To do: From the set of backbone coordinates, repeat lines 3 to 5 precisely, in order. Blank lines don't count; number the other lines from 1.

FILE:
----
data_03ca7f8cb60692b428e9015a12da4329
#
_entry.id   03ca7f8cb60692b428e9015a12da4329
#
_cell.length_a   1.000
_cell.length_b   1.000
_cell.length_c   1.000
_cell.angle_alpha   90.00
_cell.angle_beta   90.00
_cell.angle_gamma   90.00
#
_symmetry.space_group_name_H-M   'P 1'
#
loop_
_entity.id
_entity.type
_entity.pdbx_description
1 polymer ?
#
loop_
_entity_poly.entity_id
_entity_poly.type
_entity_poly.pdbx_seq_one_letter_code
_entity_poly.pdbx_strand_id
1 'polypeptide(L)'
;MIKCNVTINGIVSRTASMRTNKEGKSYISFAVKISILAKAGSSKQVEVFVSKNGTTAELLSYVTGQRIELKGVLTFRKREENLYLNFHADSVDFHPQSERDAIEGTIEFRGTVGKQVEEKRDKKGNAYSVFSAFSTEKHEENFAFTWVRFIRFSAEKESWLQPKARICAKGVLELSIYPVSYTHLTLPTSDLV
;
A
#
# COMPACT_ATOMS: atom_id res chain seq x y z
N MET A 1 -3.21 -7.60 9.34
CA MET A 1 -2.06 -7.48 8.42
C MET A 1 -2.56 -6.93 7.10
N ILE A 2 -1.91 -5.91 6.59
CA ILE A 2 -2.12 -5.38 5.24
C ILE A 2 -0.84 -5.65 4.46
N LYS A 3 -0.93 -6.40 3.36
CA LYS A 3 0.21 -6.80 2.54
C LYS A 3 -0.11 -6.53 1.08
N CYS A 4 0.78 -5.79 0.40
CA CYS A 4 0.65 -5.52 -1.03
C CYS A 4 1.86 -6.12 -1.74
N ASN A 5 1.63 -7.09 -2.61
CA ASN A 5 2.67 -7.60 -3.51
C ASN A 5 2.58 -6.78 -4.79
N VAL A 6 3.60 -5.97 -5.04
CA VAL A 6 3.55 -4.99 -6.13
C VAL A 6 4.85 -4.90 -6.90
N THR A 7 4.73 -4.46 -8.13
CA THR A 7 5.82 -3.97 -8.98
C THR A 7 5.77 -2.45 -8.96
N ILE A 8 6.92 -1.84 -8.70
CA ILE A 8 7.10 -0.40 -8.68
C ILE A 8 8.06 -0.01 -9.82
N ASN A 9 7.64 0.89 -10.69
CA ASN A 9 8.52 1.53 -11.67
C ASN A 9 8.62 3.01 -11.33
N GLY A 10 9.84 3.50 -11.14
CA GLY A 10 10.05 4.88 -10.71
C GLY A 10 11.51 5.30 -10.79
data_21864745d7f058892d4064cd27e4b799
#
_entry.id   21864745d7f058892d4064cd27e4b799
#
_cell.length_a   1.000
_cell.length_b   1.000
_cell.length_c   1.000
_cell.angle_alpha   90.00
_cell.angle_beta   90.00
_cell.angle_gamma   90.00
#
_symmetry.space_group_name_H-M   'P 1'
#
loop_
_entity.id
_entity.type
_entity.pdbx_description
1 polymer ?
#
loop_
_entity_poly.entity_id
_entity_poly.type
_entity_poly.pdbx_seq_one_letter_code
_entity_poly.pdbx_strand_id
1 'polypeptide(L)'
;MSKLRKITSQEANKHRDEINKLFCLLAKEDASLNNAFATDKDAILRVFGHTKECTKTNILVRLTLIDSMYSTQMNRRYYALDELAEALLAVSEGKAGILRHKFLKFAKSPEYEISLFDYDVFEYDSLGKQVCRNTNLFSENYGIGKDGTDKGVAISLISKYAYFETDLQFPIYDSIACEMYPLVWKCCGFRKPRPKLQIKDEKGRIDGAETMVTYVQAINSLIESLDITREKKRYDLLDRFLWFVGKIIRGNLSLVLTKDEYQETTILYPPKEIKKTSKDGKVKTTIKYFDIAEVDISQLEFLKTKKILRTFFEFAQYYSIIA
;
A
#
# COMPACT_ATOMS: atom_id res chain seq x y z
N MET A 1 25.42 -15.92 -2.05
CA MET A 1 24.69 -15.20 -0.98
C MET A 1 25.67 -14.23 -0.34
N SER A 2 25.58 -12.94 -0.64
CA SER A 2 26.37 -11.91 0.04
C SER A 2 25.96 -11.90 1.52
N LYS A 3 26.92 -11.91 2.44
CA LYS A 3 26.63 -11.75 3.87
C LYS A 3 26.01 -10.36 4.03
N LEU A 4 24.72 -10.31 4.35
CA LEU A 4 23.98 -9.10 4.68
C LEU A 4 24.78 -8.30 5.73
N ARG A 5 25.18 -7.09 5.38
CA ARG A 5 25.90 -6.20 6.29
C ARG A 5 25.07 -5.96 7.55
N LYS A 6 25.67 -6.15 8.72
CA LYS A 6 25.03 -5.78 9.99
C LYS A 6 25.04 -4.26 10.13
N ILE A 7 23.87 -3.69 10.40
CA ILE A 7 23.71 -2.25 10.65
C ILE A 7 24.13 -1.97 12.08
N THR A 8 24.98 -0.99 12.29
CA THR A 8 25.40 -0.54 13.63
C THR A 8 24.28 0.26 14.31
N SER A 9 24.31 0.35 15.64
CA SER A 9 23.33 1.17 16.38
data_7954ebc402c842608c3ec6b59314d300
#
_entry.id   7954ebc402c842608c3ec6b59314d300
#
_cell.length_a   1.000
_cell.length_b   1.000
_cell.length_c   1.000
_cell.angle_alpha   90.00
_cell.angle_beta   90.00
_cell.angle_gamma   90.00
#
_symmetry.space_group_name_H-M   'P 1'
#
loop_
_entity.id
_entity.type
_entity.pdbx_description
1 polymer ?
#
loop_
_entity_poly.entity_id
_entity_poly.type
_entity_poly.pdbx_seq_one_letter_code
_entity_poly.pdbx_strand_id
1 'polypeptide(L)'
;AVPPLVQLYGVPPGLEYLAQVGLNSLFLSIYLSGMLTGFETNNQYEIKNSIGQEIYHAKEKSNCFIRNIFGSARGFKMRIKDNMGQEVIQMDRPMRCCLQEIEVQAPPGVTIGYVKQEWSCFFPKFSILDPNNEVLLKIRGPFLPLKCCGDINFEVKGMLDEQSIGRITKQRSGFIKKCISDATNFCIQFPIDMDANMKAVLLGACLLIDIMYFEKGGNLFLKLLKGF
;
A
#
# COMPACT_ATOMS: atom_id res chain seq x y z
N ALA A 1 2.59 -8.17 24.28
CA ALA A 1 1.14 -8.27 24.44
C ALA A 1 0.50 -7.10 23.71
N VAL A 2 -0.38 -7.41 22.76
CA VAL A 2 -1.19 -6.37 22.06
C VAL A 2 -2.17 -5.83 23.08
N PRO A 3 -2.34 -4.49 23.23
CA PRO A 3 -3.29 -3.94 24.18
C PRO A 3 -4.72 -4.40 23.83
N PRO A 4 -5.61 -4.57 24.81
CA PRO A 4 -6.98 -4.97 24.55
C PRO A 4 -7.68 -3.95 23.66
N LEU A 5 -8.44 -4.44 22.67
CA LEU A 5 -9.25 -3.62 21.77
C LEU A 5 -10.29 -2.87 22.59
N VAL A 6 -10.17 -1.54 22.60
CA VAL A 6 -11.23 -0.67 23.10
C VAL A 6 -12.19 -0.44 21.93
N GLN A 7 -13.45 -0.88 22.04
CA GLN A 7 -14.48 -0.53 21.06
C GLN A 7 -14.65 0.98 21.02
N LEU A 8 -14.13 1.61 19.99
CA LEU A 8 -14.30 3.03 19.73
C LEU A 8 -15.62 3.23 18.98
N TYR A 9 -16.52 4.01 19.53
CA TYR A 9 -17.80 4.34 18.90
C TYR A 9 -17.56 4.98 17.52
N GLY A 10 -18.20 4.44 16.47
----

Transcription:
_entry.id   03ca7f8cb60692b428e9015a12da4329
#
_cell.length_a   1.000